Amazon EC2 as the Entry-level Cloud for Developers

Amazon EC2 as the Entry-level Cloud for Developers

There is certainly no shortage of cloud services available to the average consumer, and the same goes for enterprises, but it seems as though many cloud offerings cater to one or the other. Services like Dropbox and are for the consumer demographic while Azure or Citrix is for the enterprise. For individuals seeking powerful tools in the cloud arena, it’s difficult — and expensive — to leverage those enterprise solutions on a personal level. Amazon’s elastic cloud offering, EC2, attempts to bridge that gap.

Amazon positions its EC2 product as a tool for developers. Whether it’s a developer starting from scratch or a large-scale development company, EC2 can scale to fit any cloud storage and virtual environment need.

Amazon EC2 Pricing

The appeal of EC2 is its payment structure; the user pays only for the storage and time that’s necessary. While other cloud services are based on a pre-paid structure with fixed data allowances, Amazon charges by data and/or time to provide a perfect fit for any developer. To make EC2 accessible to everyone, Amazon has even added a Free Usage Tier to its pricing scheme. This free tier offers respectable monthly limits as well, including 750 hours of instance usage and 30GB data transfer to and from the cloud.

The first paid level starts at $0.08 per hour on a Linux machine or $0.12 per hour on a Windows machine. As you increase the virtual machine’s power and storage capability, prices will increase all the way up to $2.10 per hour. Amazon also allows you to reserve a single instance for an entire year with a single, one-time payment. This ranges from $227.50 for the smallest instance for one year up to $5,630 for the “Quadruple Extra Large” instance category.

Amazon has even introduced a Free Usage Tier so developers can get started without spending a dime.

Regardless of payment plan, Amazon makes it easy for developers to get started quickly with preconfigured template images, or they can create an Amazon Machine Image (AMI) from scratch. As a developer tests and runs an application, they are charged from the time an instance starts to when it is terminated. (A side note: the developer does need to terminate any instances manually, otherwise they will be charged for the running time of that instance.)

As the developer goes from building an application to actually running it in the cloud, EC2 has the ability to scale on-demand. Other cloud services can take days or weeks to assign more storage for an application instance; Amazon claims a request for increased cloud space can be completed in minutes.

EC2 provides a developer with several OS environments to choose from as well. Multiple Linux iterations are available, including Ubuntu, openSUSE, Oracle and Red Hat Enterprise Linux as well as Windows Server. Users also have their choice of software to run in the cloud, including databases from IBM, MySQL and Oracle, hosting from Apache HTTP, ASP.NET and IBM Lotus services, and application development environments including Ruby on Rails, IBMsMash and JBoss Enterprise platform.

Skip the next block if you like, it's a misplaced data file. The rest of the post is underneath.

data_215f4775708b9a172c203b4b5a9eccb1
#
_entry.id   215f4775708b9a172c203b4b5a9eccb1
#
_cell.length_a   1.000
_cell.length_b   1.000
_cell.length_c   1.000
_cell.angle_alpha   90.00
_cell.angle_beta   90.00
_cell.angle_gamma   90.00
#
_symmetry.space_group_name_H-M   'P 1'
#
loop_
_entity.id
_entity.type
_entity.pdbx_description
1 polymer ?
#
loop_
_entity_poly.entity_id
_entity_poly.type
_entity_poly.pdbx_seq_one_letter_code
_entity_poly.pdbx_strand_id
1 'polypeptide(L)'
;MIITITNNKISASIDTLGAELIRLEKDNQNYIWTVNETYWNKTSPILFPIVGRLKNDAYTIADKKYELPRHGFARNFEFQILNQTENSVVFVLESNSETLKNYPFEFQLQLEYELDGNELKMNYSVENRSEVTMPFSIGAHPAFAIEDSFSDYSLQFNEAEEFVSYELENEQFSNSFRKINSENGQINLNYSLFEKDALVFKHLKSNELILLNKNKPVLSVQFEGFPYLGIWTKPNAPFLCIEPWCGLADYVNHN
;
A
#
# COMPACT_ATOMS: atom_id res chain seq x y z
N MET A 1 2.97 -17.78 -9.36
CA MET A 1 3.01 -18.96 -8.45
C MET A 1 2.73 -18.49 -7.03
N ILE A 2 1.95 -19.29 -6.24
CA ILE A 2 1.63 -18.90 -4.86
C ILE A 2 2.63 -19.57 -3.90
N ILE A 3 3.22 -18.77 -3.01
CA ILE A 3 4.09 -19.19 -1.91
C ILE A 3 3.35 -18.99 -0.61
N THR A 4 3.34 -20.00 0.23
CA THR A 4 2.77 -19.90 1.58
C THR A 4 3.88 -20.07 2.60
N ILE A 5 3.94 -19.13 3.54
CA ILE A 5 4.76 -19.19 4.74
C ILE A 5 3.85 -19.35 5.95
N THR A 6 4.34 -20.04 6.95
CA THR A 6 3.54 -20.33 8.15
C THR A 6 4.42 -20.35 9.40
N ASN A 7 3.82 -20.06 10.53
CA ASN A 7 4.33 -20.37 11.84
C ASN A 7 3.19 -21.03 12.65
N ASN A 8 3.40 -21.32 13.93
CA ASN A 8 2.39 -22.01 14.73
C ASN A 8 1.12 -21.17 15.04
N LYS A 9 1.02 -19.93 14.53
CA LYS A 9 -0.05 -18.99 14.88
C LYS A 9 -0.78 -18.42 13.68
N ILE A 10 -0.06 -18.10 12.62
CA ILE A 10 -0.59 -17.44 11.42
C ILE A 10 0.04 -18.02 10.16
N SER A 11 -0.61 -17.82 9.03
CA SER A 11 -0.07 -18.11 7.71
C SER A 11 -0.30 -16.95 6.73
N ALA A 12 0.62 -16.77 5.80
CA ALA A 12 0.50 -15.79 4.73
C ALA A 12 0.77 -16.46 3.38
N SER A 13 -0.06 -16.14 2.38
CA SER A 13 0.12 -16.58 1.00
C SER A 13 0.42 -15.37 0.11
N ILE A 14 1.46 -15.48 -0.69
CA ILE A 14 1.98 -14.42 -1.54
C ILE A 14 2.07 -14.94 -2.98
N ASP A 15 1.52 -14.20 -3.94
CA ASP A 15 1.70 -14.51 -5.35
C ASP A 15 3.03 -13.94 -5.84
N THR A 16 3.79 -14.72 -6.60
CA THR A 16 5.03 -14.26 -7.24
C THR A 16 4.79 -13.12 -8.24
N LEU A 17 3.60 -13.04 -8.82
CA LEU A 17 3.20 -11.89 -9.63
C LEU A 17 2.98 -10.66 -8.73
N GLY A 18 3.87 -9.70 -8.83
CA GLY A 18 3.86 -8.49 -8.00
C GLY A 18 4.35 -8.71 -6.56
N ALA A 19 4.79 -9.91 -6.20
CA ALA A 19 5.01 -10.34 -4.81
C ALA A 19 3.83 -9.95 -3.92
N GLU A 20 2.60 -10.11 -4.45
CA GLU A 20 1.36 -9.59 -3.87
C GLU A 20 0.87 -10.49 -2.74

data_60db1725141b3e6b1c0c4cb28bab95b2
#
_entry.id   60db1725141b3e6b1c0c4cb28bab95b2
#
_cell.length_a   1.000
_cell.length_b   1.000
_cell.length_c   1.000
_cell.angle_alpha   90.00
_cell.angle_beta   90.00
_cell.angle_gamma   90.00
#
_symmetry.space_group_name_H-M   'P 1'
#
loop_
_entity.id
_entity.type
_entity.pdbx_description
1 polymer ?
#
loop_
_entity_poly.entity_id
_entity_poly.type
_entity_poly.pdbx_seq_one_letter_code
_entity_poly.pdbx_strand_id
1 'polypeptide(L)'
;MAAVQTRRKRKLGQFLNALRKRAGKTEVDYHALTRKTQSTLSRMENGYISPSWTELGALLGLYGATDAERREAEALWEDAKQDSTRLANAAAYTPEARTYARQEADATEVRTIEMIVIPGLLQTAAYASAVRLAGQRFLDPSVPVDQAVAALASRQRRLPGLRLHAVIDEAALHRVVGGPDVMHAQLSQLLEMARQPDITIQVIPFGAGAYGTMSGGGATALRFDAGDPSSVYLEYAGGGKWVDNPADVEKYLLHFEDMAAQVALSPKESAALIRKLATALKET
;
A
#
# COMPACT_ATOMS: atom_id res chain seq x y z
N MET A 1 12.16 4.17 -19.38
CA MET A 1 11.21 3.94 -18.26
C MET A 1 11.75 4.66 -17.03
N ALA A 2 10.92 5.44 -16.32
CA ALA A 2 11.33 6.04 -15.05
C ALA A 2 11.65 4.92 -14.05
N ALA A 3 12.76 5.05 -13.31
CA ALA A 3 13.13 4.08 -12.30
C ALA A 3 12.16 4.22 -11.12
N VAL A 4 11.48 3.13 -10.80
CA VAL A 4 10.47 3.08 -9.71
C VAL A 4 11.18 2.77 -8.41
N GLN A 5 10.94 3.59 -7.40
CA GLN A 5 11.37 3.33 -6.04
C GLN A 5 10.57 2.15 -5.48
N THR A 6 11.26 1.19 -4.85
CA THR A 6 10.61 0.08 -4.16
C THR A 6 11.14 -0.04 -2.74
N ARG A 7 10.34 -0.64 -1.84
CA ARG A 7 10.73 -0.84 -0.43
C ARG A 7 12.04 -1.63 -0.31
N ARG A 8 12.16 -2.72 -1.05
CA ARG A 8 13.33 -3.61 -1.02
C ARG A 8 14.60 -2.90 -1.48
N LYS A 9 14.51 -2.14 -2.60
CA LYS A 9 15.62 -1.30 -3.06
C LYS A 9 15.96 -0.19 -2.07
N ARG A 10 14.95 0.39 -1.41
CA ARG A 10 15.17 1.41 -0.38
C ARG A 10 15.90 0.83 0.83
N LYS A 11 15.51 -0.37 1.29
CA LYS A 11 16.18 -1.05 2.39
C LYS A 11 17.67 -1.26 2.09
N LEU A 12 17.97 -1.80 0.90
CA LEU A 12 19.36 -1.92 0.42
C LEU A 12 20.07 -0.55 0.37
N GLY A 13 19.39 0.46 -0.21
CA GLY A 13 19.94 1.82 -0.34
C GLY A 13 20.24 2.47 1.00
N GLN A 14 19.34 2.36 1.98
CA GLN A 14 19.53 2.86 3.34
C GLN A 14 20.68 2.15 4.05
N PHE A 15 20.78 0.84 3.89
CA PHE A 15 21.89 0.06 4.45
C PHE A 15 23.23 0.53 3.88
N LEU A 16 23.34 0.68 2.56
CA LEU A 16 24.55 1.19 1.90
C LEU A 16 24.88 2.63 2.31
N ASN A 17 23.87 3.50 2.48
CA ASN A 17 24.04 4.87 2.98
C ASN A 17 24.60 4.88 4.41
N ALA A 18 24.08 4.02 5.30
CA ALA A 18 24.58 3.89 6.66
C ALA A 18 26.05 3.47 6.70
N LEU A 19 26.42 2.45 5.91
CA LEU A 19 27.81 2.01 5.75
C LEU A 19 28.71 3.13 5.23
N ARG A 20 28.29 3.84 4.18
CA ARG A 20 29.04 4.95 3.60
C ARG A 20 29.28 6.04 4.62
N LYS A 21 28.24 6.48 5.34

When a developer is ready to test and run an application in the cloud, Amazon provides numerous configurations for virtual machines. From the simplest machine with 1.7GB of memory, 1 Virtual Core and 160GB of local-instance storage on a 32-bit platform to powerful GPU clusters with 1690GB virtual storage, 22GB virtual RAM and 2x NVIDIA Tesla M2050 GPUs running on a 64-bit machine. Amazon’s powerful backend makes it possible to test your application with a large variety of virtual machines, and when you’re ready to implement an app for public use, you’ll have plenty of power to make sure it remains stable and reliable.

Getting Started with Amazon EC2

When you’re ready to get started with EC2, the process is fairly straightforward. Sign up for a free Amazon EC2 account. Launch an instance using the setup wizard in the Web environment. Here you can choose a Linux or Windows development environment, create your “key pair,” which is a password you will use to securely connect to your virtual environment, follow the prompts and finish the setup. Record the public DNS name for the newly created instance and it should now be marked as “running.”

If you’re using a Linux machine, you can connect using SSH in a command line shell. On a Windows machine, you probably should use an SSH client, such as the free “PuTTY” application. After you’re connected (complete instructions can be found on the Amazon EC2 website), you will be able to interact with the virtual instance just as you would any other server.

The simplicity, power and flexibility of Amazon EC2 makes it ideal for the “prosumer” or experienced developer. With the power of Amazon’s backend, a developer could actually use EC2 from an application’s development to implementation on a large scale, paying only for what they use throughout the process.


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